Henry Ford famously expressed the sentiment that “history is bunk.”
As Ford put it, “We want to live in the present and the only history that is worth a tinker’s dam is the history we make today.”
Ford may have been one of America’s most iconic entrepreneurs – whose name still graces a Fortune 500 company more than a century after its founding – but he was dead wrong about the usefulness of history.
PIMCO co-founder Bill Gross, nicknamed the “Bond King,” once said…
The book that rests on my library coffee table is not Peter Lynch’s Beating the Street or even my own, but several books by historian Paul Johnson on the makings of the 19th and 20th centuries. There is no better teacher than history in determining the future… there are answers worth billions of dollars in a $30 history book.
As Gross’ quote suggests, in the world of investing, there is no better teacher than history in determining the future.
Whether you are Warren Buffett betting on well-established stalwarts like Coca-Cola (NYSE: KO) or Apple (Nasdaq: AAPL), or a Silicon Valley venture capitalist looking to change the world by investing in the next Facebook (Nasdaq: FB) or Alphabet (Nasdaq: GOOGL), parent company of Google, both styles of investing require an understanding of the past.
Let me explain…
The Importance of History
Whether it’s a bond investor like Gross, a value investor like Charlie Munger or a global investor like Jim Rogers, they all agree on one thing: A knowledge of history is more critical to successful investing than, say, mastering formulas from a finance textbook.
But history is hardly a hot topic at today’s top business schools. I couldn’t find a single course offered at Harvard Business School with the word history in its title.
Yet when Rogers – co-founder with George Soros of the Quantum Fund and Soros Fund Management – taught a financial history course at Columbia Business School nicknamed “Bulls and Bears,” it became one of the most popular courses on campus.
Here’s my take on why history is useful for investing…
History Teaches Patterns
Successful investing is all about recognizing patterns. And if you study financial history, you’ll learn to spot them. Now, history may not repeat itself. But it does rhyme.
So if you want to learn how a current speculative episode will end… Study the history of tulip mania in the Netherlands in 1637 or the canal mania that followed the start of the Erie Canal construction in 1817 or the dot-com boom and bust of the late 1990s.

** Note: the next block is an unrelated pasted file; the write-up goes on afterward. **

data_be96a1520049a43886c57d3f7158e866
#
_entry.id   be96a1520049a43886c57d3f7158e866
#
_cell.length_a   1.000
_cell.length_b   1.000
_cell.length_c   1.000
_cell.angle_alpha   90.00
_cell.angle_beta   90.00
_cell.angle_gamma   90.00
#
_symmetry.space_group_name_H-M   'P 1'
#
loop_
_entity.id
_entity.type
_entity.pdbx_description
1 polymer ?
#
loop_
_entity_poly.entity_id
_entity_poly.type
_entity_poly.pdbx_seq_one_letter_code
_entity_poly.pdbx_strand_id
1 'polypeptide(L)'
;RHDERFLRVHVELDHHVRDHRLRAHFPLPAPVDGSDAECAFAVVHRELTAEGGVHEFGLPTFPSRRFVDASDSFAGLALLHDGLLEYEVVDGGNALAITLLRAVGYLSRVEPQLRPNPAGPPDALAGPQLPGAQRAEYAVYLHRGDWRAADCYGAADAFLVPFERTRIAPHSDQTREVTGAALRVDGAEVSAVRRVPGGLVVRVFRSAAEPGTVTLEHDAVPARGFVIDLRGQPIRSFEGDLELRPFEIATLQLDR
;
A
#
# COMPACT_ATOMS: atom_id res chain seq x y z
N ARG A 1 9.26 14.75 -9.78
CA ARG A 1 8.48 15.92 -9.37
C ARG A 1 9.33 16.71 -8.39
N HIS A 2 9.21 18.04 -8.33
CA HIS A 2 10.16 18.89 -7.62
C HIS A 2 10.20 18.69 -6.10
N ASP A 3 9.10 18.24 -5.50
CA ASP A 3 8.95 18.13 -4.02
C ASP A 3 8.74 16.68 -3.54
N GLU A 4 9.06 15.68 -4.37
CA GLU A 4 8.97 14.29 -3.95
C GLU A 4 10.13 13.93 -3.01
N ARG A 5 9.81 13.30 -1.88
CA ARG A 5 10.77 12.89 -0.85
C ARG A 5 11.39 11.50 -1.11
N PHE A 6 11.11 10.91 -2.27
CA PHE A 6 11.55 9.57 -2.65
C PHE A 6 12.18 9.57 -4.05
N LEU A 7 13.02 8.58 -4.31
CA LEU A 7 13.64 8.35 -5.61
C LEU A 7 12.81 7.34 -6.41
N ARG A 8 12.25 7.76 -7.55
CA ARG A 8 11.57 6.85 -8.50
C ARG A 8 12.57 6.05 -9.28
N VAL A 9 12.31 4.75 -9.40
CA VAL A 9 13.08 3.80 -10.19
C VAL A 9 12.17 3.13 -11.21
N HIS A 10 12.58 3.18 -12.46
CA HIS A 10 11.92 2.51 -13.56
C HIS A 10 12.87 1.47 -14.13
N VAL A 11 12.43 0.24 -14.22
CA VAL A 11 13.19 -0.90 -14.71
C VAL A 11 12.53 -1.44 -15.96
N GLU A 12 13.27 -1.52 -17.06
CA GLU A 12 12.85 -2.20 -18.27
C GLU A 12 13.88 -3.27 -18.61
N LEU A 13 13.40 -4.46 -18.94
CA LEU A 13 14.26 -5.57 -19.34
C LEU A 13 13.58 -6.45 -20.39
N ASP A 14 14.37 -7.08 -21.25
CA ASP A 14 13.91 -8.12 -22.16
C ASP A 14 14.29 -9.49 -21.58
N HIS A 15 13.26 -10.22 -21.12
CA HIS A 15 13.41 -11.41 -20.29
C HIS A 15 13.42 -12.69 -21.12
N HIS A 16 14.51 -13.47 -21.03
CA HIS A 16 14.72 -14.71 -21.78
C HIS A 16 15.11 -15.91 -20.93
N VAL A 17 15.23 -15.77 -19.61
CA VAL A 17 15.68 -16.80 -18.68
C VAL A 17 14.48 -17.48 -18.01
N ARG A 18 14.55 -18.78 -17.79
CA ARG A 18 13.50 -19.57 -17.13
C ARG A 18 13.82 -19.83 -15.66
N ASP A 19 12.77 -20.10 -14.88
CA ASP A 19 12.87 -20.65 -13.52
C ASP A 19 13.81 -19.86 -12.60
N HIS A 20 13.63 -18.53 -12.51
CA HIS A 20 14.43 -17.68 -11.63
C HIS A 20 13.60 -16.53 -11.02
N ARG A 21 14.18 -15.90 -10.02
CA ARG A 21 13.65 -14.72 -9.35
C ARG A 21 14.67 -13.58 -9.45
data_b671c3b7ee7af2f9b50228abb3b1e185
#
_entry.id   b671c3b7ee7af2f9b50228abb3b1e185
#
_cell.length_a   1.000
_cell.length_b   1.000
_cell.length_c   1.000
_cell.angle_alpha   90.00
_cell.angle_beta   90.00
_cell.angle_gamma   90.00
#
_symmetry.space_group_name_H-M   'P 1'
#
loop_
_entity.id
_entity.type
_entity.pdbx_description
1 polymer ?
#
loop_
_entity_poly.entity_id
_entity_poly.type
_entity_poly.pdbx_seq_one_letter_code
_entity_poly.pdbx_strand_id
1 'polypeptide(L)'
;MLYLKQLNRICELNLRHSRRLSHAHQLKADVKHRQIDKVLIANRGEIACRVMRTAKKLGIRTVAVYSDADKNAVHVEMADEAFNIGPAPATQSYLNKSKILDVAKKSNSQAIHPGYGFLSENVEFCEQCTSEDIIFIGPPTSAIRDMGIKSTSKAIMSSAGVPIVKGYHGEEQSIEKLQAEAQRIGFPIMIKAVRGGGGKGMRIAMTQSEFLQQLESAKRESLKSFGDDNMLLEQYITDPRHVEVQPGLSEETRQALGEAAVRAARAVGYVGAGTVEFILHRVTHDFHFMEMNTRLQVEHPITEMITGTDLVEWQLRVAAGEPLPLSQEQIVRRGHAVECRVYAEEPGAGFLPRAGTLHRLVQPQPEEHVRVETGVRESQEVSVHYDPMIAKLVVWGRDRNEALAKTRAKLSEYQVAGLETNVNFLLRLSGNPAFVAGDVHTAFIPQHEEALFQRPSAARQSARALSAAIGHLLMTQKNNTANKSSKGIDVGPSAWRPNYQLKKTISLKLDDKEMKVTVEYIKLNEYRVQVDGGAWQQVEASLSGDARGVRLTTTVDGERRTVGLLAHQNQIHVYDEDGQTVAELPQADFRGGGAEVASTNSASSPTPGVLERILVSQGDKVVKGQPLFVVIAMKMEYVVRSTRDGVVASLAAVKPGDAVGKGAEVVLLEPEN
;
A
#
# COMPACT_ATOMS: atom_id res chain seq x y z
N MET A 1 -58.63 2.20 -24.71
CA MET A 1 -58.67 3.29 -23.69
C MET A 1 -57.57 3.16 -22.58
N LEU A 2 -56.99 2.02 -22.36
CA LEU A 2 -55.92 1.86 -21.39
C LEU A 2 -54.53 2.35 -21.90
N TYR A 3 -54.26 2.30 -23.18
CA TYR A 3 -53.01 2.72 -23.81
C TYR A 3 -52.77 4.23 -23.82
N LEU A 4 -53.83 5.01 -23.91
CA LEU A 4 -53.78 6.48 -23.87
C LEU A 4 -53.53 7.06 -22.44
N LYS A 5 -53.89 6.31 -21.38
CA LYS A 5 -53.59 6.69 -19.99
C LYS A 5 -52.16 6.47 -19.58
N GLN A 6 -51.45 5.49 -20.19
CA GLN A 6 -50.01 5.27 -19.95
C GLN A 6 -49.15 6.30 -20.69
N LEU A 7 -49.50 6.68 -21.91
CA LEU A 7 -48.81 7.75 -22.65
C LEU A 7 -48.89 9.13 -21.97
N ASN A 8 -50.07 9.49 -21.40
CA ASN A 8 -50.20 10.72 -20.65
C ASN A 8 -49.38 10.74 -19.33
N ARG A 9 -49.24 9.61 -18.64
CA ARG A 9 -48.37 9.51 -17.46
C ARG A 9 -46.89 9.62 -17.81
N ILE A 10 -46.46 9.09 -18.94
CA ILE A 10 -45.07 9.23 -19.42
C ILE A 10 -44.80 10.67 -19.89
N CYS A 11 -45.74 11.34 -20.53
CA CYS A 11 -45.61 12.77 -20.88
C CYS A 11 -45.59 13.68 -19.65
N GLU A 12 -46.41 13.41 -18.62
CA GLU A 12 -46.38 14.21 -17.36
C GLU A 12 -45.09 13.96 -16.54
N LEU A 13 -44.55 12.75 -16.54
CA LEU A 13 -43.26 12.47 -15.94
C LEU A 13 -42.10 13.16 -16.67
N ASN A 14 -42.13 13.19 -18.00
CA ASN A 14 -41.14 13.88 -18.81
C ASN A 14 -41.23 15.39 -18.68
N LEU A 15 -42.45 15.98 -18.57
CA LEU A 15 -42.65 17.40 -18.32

Learn the lessons from these historic episodes, and the answers to today’s headline-grabbing speculative mania – whether regarding the prospects for Tesla or bitcoin – will reveal themselves.
History Gives You an Edge
The first question anyone who interviews at a hedge fund is asked is “What is your edge?” Today’s acceptable answer of an “edge” is some unique algorithm that will suck profits out of a market.
Well, guess what… Based on the lousy performance of hedge funds over the past decade, these algorithmic edges don’t last very long.
Contrast this kind of edge with the edge of having a historical perspective throughout a lifetime. As the Harvard economist John Kenneth Galbraith observed, “The financial memory is very short.”
Turning Galbraith’s insight into advice means this: Studying financial history – and thereby lengthening your financial memory – will give you a lifelong investment edge that will far outlast the latest whiz-bang algorithm.
Here’s my favorite story about translating historical perspective into billions…
Shark Tank star Mark Cuban is a billionaire today because he knew financial history. Cuban made his first billion by selling his stake in dot-com bubble stock Broadcast to Yahoo.
But unlike many of his dot-com billionaire peers, Cuban also knew enough about financial manias to realize that the boom would turn inevitably to bust. So he carefully structured a trade that involved 286,000 options to preserve the value of his billion-dollar stake.
Catchy, short-term predictions about a market or a stock are like intellectual junk food. They are sweet, addictive and hard to resist. But in the end, you’re left flabby, depressed and unsatisfied.
In contrast, when I read an excellent history book, it’s like gorging on intellectual superfood. Afterward, I feel like I’ve gained 20 investment IQ points.
To become a professional investor, go to the University of Chicago’s Booth School of Business and become fluent in modern financial theory’s alphabet soup of DCF (discounted cash flow), CAPM (capital asset pricing model), ROE (return on equity), ROA (return on assets) and PEG (price-to-earnings to growth) from Nobel Prize-winning professors.
But to be a successful investor, curl up with a stack of books by Paul Johnson and become fluent in history.
P.S. I am currently rereading Paul Johnson’s Modern Times: The World From the Twenties to the Nineties, my favorite history of the 20th century.